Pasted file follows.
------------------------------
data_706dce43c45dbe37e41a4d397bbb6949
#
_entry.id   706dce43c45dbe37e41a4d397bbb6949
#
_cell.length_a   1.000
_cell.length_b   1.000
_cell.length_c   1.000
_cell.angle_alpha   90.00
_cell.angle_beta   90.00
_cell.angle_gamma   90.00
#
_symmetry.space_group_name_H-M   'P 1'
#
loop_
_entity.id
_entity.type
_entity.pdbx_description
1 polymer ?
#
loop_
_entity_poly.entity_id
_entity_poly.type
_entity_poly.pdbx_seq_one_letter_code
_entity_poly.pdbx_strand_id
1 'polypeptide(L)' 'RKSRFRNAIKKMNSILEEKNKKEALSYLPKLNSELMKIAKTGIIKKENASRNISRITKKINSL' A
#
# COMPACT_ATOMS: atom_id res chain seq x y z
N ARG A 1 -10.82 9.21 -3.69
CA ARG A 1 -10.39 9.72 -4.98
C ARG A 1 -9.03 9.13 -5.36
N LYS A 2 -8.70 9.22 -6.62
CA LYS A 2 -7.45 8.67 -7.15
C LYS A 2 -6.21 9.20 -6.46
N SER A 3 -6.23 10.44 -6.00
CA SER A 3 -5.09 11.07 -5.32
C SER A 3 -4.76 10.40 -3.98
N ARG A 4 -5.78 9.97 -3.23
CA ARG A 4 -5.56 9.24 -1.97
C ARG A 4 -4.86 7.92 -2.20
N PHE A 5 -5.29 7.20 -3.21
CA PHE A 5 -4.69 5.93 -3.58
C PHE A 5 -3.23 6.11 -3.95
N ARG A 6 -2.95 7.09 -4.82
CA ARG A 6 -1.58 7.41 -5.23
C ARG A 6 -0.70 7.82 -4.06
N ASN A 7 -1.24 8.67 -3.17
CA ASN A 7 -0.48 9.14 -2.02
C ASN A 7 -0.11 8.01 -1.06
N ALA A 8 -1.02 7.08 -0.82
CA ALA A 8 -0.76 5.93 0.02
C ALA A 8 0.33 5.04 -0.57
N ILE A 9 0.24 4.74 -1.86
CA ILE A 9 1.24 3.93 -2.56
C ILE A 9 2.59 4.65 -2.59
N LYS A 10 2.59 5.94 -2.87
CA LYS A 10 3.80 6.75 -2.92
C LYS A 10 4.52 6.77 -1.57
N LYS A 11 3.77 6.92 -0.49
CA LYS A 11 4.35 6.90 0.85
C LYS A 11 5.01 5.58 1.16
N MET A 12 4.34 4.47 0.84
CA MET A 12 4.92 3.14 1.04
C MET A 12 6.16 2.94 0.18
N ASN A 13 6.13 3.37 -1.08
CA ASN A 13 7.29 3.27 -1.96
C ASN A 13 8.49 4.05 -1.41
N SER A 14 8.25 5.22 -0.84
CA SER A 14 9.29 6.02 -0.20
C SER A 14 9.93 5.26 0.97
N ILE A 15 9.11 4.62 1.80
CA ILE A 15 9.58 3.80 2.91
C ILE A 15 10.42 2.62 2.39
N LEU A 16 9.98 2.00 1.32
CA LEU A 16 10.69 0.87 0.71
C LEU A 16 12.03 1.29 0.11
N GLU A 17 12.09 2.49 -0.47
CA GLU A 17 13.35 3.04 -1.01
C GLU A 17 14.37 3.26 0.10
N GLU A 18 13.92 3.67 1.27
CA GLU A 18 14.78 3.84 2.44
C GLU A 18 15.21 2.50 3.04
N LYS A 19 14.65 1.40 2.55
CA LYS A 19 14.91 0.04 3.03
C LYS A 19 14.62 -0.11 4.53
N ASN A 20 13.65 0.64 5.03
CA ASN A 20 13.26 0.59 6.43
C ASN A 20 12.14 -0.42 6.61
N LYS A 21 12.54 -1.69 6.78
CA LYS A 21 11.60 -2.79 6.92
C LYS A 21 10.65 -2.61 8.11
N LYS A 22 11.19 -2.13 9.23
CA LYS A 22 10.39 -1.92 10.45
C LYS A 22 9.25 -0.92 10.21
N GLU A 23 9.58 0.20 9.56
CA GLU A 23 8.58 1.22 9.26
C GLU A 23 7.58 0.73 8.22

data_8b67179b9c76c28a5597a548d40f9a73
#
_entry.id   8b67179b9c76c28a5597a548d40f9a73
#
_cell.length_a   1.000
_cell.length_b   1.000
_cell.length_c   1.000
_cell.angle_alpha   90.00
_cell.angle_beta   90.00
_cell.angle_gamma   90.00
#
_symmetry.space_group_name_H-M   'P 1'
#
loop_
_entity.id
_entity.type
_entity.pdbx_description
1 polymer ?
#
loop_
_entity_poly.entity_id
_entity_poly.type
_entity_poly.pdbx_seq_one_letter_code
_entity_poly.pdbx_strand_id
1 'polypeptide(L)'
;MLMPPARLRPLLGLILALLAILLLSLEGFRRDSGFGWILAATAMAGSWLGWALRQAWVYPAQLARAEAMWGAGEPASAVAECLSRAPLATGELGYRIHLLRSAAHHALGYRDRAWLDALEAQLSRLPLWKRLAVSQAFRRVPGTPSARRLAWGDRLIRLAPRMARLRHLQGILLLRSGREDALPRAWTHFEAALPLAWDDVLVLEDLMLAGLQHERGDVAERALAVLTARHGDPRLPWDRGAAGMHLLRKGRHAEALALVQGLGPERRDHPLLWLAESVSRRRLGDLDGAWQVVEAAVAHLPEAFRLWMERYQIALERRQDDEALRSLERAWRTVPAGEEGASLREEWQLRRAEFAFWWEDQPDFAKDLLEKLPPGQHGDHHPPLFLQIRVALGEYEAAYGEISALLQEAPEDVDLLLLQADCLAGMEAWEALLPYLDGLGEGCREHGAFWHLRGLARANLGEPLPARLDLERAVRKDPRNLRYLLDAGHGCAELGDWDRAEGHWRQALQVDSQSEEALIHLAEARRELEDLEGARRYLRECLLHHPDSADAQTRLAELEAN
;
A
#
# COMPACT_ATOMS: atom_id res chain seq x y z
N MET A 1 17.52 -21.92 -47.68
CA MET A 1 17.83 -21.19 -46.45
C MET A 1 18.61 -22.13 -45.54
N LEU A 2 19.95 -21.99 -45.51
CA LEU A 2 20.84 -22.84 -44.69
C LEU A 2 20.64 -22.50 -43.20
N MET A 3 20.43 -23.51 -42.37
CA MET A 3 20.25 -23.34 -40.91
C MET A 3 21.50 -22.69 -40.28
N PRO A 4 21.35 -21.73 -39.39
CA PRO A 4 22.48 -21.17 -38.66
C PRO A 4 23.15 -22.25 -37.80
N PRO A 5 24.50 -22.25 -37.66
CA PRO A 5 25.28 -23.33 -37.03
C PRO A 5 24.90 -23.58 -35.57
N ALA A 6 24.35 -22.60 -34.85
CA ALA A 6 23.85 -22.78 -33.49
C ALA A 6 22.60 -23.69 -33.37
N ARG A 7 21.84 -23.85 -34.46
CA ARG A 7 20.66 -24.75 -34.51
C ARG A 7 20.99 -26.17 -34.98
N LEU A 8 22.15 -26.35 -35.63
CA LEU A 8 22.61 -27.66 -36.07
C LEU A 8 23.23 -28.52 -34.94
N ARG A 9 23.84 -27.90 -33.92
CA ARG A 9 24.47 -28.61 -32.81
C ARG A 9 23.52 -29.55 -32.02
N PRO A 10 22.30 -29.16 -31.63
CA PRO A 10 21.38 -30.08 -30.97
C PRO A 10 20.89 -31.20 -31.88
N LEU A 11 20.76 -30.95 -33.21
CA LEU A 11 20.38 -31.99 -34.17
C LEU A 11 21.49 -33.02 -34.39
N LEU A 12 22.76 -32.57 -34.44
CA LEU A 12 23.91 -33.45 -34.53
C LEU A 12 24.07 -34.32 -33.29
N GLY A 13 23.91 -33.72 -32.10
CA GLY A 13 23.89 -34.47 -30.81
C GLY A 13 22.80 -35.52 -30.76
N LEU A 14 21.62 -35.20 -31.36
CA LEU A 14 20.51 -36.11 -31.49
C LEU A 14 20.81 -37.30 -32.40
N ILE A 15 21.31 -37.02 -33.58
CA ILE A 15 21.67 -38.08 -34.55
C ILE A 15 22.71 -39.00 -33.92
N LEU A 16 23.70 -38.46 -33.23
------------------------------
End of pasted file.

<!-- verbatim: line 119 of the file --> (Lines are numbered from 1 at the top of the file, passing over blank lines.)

_entity_poly.pdbx_seq_one_letter_code